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Motion, emotion and empathy in esthetic experience

David Freedberg; Vittorio Gallese

Title:
Motion, emotion and empathy in esthetic experience
Author(s):
Freedberg, David
Gallese, Vittorio
Date:
Type:
Articles
Department(s):
Art History and Archaeology
Volume:
11
Persistent URL:
Book/Journal Title:
Trends in Cognitive Sciences
Abstract:
The implications of the discovery of mirroring mechanisms and embodied simulation for empathetic responses to images in general, and to works of visual art in particular, have not yet been assessed. Here, we address this issue and we challenge the primacy of cognition in responses to art. We propose that a crucial element of esthetic response consists of the activation of embodied mechanisms encompassing the simulation of actions, emotions and corporeal sensation, and that these mechanisms are universal. This basic level of reaction to images is essential to understanding the effectiveness both of everyday images and of works of art. Historical, cultural and other contextual factors do not preclude the importance of considering the neural processes that arise in the empathetic understanding of visual artworks.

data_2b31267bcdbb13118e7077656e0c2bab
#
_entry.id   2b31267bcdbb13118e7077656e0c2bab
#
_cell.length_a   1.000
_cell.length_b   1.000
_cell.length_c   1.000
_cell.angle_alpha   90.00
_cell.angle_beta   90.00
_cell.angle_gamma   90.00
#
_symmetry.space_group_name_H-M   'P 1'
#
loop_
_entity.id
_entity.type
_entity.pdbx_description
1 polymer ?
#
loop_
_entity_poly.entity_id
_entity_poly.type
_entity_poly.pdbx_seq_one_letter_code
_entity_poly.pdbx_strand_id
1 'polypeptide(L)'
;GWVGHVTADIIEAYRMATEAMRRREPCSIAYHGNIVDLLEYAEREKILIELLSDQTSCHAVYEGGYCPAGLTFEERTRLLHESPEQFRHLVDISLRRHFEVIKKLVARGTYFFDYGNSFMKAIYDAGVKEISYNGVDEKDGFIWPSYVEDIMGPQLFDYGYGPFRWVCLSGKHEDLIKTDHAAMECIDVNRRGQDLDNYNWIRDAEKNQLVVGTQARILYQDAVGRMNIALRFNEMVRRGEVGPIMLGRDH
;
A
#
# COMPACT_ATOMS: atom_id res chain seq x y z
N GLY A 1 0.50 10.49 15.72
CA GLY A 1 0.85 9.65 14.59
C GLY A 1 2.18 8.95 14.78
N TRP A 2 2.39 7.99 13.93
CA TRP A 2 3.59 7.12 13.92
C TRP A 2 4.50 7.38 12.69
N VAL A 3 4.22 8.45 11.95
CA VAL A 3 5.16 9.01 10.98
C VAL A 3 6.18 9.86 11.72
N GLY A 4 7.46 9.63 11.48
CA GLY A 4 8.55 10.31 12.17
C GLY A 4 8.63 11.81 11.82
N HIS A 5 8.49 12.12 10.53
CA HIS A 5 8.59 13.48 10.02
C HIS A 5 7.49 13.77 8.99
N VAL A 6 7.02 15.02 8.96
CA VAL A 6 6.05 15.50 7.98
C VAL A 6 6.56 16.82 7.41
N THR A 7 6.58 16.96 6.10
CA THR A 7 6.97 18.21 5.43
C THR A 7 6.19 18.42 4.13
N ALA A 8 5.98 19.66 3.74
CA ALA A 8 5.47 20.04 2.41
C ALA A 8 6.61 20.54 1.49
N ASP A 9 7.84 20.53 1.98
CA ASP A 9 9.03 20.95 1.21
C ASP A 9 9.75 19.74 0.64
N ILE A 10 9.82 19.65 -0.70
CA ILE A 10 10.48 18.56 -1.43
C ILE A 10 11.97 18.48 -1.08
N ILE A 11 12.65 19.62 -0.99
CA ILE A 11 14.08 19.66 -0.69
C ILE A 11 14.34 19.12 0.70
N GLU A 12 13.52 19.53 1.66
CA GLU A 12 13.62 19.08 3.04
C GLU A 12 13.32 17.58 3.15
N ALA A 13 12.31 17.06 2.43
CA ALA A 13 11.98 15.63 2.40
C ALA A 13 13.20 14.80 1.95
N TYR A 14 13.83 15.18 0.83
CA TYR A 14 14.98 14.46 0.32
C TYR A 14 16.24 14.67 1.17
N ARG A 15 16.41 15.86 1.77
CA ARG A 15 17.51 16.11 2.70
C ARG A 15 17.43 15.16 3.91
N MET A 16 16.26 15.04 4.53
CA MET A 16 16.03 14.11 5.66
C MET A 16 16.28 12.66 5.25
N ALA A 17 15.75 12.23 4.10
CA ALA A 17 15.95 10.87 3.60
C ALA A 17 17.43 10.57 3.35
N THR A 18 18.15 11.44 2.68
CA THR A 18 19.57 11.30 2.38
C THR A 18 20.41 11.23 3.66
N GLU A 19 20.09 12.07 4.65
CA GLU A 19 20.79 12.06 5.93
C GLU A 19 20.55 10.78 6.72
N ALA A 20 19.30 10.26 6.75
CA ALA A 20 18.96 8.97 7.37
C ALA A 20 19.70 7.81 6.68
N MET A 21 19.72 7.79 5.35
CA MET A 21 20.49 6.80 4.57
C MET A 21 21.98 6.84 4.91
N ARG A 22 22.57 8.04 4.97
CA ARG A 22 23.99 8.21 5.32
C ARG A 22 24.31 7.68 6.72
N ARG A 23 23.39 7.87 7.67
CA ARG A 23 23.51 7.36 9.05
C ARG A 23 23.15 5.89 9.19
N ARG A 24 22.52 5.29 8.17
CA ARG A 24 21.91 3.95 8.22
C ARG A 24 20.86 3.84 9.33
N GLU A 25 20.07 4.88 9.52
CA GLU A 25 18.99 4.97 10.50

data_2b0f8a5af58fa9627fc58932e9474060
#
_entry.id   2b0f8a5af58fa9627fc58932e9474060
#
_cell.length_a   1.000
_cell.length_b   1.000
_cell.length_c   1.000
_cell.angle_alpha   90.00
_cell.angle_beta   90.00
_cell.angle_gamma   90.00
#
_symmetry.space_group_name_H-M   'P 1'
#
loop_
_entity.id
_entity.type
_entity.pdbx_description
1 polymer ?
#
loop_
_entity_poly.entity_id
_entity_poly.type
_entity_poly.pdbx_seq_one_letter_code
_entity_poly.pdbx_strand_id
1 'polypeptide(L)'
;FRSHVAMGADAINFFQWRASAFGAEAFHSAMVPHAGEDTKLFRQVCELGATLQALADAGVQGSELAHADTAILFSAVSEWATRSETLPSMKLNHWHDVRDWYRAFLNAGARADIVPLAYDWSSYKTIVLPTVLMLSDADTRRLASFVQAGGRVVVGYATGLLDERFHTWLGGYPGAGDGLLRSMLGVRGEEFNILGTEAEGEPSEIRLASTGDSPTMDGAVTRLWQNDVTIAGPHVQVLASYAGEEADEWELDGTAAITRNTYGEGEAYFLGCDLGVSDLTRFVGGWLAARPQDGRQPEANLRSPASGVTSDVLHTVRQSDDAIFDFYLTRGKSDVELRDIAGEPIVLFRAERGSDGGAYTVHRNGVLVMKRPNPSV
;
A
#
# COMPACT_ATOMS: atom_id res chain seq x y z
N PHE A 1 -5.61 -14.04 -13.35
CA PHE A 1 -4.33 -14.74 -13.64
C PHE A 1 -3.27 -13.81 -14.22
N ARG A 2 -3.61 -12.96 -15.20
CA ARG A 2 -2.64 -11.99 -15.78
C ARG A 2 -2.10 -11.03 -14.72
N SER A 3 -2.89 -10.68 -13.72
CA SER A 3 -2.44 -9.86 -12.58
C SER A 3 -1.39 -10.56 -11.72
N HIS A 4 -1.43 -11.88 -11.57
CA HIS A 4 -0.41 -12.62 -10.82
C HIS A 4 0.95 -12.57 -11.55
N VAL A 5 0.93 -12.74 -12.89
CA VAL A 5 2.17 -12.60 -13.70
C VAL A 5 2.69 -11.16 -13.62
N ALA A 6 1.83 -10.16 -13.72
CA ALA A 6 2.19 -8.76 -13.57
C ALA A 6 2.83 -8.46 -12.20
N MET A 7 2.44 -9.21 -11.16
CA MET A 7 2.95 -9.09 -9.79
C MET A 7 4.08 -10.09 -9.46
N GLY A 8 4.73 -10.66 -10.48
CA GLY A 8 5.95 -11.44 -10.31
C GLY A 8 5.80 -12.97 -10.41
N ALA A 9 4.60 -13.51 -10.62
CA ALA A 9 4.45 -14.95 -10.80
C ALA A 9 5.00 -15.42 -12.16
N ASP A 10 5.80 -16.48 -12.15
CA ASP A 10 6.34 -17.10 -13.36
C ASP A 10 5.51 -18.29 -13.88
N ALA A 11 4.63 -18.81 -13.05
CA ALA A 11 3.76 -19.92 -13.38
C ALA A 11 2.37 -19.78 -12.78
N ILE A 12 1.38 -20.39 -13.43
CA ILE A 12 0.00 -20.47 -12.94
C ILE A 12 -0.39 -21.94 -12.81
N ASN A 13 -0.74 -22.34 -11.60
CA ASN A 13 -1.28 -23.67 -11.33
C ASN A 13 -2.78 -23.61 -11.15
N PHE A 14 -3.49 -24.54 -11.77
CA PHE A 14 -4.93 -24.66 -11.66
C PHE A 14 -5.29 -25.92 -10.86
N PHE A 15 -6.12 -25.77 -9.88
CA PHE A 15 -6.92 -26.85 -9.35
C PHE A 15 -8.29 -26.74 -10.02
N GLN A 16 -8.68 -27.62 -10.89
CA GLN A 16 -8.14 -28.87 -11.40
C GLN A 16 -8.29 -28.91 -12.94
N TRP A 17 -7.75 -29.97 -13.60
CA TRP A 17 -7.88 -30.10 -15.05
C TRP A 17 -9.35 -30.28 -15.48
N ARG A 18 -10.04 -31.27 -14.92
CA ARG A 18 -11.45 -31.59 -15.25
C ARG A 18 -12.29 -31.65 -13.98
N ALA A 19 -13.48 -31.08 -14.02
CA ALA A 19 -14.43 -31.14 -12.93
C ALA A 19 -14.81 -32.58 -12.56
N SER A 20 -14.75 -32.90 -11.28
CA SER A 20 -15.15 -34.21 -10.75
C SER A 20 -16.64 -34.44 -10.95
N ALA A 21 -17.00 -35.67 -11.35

Subject(s):
Arts
Art
Publisher DOI:
https://doi.org/10.1016/j.tics.2007.02.003
Item views
4253
Metadata:
text | xml
Suggested Citation:
David Freedberg, Vittorio Gallese, , Motion, emotion and empathy in esthetic experience, Columbia University Academic Commons, .

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